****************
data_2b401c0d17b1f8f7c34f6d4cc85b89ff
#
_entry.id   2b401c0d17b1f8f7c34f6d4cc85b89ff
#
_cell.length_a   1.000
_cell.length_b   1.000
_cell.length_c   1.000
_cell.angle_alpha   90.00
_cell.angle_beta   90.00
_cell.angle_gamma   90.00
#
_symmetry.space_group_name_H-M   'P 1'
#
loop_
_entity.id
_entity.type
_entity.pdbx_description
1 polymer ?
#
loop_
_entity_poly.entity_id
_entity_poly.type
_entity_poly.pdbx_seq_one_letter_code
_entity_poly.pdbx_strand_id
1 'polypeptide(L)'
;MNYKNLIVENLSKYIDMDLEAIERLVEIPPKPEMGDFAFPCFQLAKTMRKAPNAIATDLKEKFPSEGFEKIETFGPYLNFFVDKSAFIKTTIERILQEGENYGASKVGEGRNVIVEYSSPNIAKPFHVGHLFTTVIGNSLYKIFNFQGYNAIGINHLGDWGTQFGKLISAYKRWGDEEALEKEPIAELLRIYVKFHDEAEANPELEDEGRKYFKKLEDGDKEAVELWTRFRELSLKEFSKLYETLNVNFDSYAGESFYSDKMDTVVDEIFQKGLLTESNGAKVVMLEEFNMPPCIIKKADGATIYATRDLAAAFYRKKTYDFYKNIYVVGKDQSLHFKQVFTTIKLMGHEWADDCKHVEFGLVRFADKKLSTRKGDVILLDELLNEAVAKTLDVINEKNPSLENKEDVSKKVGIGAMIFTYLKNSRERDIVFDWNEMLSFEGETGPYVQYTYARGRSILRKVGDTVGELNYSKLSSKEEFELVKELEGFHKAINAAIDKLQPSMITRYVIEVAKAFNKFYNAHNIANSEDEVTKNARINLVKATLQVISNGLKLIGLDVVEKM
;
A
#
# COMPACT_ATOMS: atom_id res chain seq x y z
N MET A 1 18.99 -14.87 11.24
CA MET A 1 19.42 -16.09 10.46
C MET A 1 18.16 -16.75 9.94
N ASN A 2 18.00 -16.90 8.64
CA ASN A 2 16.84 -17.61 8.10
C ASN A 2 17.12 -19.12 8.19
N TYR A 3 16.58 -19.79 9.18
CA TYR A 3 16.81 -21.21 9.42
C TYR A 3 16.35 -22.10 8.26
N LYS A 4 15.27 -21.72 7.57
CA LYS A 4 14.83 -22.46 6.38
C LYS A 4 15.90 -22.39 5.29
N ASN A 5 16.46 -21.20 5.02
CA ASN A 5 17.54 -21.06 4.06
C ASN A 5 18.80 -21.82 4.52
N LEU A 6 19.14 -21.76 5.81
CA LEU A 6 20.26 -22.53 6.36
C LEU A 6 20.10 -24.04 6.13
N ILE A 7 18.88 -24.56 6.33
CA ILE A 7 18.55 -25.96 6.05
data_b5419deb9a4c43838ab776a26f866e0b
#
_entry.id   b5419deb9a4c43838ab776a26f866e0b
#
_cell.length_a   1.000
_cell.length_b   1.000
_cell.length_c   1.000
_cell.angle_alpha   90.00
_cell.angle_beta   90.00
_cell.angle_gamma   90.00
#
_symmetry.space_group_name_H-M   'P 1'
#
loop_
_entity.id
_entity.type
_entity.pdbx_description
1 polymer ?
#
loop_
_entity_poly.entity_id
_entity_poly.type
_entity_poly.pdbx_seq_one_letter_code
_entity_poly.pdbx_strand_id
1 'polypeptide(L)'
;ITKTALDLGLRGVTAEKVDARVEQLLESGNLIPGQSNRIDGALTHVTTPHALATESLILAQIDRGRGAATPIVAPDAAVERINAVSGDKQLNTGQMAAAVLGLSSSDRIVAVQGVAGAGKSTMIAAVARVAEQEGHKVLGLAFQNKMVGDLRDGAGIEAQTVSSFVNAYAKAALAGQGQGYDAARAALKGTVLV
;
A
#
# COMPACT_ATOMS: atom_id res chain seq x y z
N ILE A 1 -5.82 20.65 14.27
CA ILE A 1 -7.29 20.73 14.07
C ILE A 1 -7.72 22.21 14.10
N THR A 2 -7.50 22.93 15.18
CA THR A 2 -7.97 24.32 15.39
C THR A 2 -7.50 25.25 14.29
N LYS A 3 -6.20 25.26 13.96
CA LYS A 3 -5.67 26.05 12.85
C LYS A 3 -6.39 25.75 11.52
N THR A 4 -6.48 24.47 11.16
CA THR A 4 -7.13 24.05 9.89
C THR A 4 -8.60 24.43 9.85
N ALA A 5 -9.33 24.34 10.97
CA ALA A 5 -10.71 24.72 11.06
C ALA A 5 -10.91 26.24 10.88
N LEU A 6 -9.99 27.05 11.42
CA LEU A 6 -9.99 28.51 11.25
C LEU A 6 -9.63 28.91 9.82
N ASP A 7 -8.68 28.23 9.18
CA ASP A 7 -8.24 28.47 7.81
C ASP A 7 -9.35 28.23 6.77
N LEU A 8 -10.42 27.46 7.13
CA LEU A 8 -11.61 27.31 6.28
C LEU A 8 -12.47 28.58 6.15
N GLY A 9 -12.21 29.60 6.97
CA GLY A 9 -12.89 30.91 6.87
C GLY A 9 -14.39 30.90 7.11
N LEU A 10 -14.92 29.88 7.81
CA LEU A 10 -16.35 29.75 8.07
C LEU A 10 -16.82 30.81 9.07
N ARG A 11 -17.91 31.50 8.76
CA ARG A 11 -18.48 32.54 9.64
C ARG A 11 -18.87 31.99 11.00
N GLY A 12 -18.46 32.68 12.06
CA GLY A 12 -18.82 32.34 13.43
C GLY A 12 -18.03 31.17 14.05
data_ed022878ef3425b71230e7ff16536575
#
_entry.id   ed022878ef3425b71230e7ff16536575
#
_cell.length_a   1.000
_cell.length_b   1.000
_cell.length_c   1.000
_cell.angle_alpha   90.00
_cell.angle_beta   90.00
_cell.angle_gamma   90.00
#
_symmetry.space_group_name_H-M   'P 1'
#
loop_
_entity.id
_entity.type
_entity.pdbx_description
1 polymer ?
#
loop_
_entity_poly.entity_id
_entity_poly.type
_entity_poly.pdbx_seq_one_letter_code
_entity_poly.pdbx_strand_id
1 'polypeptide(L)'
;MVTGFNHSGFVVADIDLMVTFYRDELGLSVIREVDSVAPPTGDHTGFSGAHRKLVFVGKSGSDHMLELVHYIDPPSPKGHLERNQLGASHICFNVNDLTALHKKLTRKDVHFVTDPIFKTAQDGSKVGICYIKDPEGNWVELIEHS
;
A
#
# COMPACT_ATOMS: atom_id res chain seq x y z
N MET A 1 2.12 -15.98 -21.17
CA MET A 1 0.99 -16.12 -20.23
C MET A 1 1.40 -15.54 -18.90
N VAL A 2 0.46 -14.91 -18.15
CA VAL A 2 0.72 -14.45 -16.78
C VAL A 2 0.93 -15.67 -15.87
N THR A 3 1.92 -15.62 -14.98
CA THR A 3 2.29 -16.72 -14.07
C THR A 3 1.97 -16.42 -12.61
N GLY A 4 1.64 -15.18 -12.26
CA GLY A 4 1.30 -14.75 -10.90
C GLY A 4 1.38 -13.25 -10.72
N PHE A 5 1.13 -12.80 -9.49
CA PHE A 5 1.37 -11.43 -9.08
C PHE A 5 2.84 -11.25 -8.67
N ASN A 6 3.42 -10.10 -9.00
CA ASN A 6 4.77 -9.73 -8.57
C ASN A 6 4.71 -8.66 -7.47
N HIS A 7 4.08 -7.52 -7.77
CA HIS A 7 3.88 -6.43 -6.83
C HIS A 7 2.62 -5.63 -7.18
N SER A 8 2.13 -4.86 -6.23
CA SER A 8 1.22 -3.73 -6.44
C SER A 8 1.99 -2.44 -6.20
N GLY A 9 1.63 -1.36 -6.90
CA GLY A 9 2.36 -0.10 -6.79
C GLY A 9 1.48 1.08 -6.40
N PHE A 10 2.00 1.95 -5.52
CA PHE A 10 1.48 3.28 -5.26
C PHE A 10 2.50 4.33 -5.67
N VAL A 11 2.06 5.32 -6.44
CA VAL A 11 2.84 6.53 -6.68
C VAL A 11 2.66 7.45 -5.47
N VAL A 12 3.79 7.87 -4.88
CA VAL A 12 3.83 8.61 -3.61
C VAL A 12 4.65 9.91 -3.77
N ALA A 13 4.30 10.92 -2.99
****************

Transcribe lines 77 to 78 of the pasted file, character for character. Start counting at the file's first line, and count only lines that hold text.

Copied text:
;
A